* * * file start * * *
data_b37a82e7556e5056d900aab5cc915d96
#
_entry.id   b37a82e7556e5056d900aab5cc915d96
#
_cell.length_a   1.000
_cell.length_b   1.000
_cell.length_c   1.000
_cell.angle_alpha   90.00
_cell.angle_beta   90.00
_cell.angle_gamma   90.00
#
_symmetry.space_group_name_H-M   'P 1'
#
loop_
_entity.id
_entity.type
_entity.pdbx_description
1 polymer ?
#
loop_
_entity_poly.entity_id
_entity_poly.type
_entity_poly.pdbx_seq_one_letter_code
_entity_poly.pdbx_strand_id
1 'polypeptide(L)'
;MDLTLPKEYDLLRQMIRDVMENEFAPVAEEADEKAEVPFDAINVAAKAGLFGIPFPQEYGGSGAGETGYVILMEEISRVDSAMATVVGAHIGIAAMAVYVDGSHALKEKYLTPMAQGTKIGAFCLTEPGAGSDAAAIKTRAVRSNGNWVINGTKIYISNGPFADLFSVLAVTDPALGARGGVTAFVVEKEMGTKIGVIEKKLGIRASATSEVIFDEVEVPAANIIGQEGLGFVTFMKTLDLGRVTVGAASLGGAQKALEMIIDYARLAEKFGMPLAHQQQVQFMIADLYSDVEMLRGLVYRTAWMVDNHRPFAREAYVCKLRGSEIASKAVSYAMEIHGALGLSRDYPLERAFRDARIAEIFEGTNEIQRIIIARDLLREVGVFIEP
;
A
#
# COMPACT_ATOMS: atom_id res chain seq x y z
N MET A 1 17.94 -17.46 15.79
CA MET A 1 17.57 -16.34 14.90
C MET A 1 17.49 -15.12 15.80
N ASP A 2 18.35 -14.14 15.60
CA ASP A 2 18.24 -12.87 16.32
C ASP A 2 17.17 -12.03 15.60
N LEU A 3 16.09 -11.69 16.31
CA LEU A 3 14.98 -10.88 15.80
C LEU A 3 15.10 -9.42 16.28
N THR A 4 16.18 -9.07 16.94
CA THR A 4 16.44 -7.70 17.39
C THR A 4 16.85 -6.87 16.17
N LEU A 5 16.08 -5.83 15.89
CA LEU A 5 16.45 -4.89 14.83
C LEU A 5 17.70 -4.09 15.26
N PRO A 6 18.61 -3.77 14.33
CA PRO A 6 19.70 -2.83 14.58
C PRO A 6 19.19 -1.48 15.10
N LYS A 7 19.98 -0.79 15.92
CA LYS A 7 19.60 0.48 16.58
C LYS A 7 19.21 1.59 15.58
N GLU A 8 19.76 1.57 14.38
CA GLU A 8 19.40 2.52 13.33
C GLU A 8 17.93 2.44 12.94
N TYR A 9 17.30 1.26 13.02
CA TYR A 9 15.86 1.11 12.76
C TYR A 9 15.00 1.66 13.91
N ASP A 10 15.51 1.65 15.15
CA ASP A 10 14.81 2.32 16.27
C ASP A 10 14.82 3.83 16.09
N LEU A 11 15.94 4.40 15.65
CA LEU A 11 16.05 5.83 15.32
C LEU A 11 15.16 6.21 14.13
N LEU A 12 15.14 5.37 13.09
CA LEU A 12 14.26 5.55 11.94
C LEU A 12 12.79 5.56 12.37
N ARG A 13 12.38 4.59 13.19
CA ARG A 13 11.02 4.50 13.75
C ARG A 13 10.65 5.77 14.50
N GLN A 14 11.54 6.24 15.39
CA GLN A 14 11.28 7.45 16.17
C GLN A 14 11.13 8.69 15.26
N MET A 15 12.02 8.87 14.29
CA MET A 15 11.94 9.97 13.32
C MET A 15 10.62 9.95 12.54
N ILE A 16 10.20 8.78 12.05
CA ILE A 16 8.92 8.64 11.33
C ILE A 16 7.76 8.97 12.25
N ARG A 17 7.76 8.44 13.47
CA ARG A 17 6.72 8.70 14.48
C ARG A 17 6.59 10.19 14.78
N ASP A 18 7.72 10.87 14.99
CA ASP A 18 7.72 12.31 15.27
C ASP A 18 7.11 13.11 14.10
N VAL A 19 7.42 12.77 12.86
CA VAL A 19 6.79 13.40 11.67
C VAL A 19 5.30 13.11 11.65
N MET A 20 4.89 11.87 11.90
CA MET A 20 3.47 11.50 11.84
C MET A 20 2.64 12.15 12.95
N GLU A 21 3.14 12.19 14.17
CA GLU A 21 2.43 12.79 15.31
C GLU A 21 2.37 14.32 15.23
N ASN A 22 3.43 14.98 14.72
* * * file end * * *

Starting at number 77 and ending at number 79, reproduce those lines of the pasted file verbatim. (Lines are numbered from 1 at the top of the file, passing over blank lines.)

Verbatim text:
CA ILE A 16 8.92 8.64 11.33
C ILE A 16 7.76 8.97 12.25
N ARG A 17 7.76 8.44 13.47